[/one_third] [one_third]This post is dedicated to the DJ, the music curator to the masses, the original source. Back in the day, if you wanted your song to get heard, you had to give a copy to your local DJ and hope they’d play it, or you could pay a lot of money to the radio station and guarantee rotation (this still goes on today.) When looking for new music I tend to stick to record labels, online blogs and other trusted sources that I like. Freddie Gibbs & Madlib’s album, Piñata, I found through LA-based record label Stones Throw and online news blog, a website dedicated to promoting three of my favorite artists: J Dilla, Madlib and MF PROPS: RAPPCATS.COM[/one_third] [one_third_last] Madlib has described himself as a DJ first, producer second and MC last. If you’re wondering how this record relates to following a DJ, Madlib is the DJ and he is the reason why I got hip to this music in the first place. Read more about Madlib here
electronicbeats-madlib-1 PHOTO PROPS: ELECTRONIC BEATS MAG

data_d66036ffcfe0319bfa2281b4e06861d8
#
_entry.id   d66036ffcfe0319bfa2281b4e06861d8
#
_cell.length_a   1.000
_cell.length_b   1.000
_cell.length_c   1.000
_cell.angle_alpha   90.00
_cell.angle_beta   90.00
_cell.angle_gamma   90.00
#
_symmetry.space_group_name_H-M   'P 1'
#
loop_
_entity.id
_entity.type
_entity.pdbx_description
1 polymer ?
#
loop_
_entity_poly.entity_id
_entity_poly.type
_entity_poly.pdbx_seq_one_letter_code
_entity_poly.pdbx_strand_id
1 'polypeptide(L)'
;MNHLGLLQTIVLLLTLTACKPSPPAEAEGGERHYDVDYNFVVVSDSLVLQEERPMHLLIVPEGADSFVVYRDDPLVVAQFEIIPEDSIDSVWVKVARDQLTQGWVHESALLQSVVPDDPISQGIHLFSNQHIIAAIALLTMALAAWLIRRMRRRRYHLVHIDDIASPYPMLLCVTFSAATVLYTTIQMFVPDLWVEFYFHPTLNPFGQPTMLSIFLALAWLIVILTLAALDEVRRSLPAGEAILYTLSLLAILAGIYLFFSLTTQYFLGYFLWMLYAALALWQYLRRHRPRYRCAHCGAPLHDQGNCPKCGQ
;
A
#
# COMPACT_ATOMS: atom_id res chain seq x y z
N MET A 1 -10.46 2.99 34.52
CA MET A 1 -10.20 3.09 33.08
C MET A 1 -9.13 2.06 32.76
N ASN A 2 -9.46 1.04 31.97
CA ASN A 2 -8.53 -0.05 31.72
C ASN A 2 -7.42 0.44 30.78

The Freddie Gibbs and Madlib collab started in late 2011 with the release of their debut EP Thuggin’. along with Madlib’s own record label, Madlib Invazion via Stones Throw, teamed up for the release of all three EP’s as well as the group’s full-length LP, Piñata, which was released earlier this year – an artist release schedule spanning the course of three years.

As a record collector, following a record release like this is one of the most rewarding experiences for a music fan. Back in 2011 when I first purchased the Thuggin’ EP, I knew it was going to be an immediate classic in the eyes of music aficionados and hip-hop heads.